Thai director better known for social dramas succumbs to the lure of the horror genre
Long Tor Tai (The Coffin)
Feeling comfortable? Ananda Everingham plays a man who performs the ritual of lying in a coffin to dispel bad luck.
- Starring Ananda Everingham, Karen Mok, Aki Shibuya, Napakprapa Nakprasitte. Thai-dubbed in all theatres. Directed by Ekachai Uekrongtham.
The seduction of freshly-dug graves seems overwhelming. At some point in his career, a director often finds himself drawn by the lure of the horror genre, or precisely, by a rare chance to put unsightly makeup on his otherwise good-looking cast and ship them off into that dreaded limbo between life and death.
So Ekachai Uekrongtham - whose best work remains Beautiful Boxer, his feature debut about the life of a transvestite boxer - gives us The Coffin, a kind of visual manifesto on cinematic pax Asiana in which the cast of Hong Kong, Japanese, half-Lao and pure Thai characters encounter the ultimate truth in the art of terror: Siamese ghosts are the real emissaries of globalisation, fair and indiscriminate in its posthumous enthusiasm to scare people regardless of their nationalities. Exciting, but only if they have a little more ingenuity in their pan-Asian spook campaign.
The Coffin alternates between two story lines, each involving a character who takes part in a pseudo-Buddhist ritual in which he/she lies in a coffin, hands tied by a sacred thread, as monks chant dissonant prayers outside. This is believed to be an ISO-guaranteed method of "cheating death" and warding off bad luck for people under threat of the stars, or fate, or the stock market, etc. The first shot of the film is a marvellously staged panorama of this mass coffin rite, a funeral for the living, in which a few hundred coffins encircle a giant Buddha statue fronting limestone mountains. It looks like a scene from a sci-fi movie, or a promotion brochure of some post-apocalyptic cult, and I just wish the whole film had maintained the chilly mystique, the baroque Orientalism, of the impressive opening sequence.
In one storyline, Ananda Everingham plays Chris, a half-Thai (I think) man who performs the ritual of lying in the coffin to dispel bad luck from his Japanese girlfriend, Mariko (Aki Shibuya), who's in a coma. Paralleling this plot is the ordeal of Su, a Hong Kong bride-to-be (played by Karen Mok), who arrives in Thailand to get inside the coffin in the hope that it will cure her cancer. And, doctors behold, it does.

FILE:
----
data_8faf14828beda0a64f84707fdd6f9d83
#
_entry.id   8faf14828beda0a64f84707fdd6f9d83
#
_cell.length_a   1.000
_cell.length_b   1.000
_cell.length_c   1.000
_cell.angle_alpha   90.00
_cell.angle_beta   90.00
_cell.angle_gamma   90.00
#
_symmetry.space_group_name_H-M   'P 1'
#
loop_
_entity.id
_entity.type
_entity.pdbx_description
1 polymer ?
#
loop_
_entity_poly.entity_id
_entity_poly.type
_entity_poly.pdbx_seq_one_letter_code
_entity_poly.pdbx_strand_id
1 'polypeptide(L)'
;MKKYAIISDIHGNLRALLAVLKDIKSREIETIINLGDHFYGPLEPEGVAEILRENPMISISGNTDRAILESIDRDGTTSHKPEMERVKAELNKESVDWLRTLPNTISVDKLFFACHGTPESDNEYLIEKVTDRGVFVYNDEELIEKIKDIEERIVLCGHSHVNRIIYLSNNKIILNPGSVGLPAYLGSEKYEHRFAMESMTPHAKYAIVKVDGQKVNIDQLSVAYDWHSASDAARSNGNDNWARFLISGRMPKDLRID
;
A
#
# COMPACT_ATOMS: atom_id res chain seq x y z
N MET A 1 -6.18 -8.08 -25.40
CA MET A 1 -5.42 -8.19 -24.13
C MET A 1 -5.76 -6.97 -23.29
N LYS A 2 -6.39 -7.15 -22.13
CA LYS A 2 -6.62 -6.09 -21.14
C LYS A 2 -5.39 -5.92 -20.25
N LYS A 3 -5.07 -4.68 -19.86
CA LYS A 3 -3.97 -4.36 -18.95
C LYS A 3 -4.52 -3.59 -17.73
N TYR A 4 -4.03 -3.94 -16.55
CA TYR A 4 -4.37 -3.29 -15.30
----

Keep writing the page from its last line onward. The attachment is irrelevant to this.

The only problem is that bad luck is a non-biodegradable currency, so when you force it off someone, it will go and find a new host, usually someone close to you. I believe this is both scientific and metaphysical, like the lottery, so there you go. Anyway, when Chris successfully chases death away from Mariko, he experiences a near-death experience and is hounded by a female ghost with a badly-damaged face (played by Napakprapa Nakprasitte, surprisingly a sensitive actress, though she's been repeatedly typecast in several Thai horrors as an exotic banshee.). Meanwhile, Su, her cancer cured to her astonishment, transfers her bad luck to her groom-to-be Jack (Andrew Lim), who's in Hong Kong. Su, too, is nagged by the presence of a ghost with a half-putrid face while staying with her friend (Florence Vanida) in Thailand.
Modern ghost movies are often morphed into detective stories - the haunted track down the origins and the motives of the ghosts, usually with the help of scientists, undertakers, and Google, all featured in The Coffin. What challenges director Ekachai, however, I think, is to extract the human drama out of the tired formulation of a ghost narrative. Love, longing, despair, crushed hope - these are the emotions the film tries to unearth from the heavy pile of creepy setpieces and sound effects. And although the film has a strong oomph for scary sequences, it can't really dig through its own conceits to find the genuine ache of these people defeated by fate. (A recent success case is The Orphanage, a Spanish ghost drama that manages to end with something like an epiphany of motherly love.)
Ekachai, who's a well-known theatre director both in Thailand and Singapore, has a good eye for small gestures that make his films echo, as he did in Beautiful Boxer, and less impressively, in Pleasure Factory. He seems less nimble here in his first horror outing, whose playbook requires him to shock us every five minutes. It just feels mechanical. "How could you make death so seductive?" said Chris, commenting on his girlfriend's painting. The Coffin sets out to do the same, in earnest, and almost succeeds.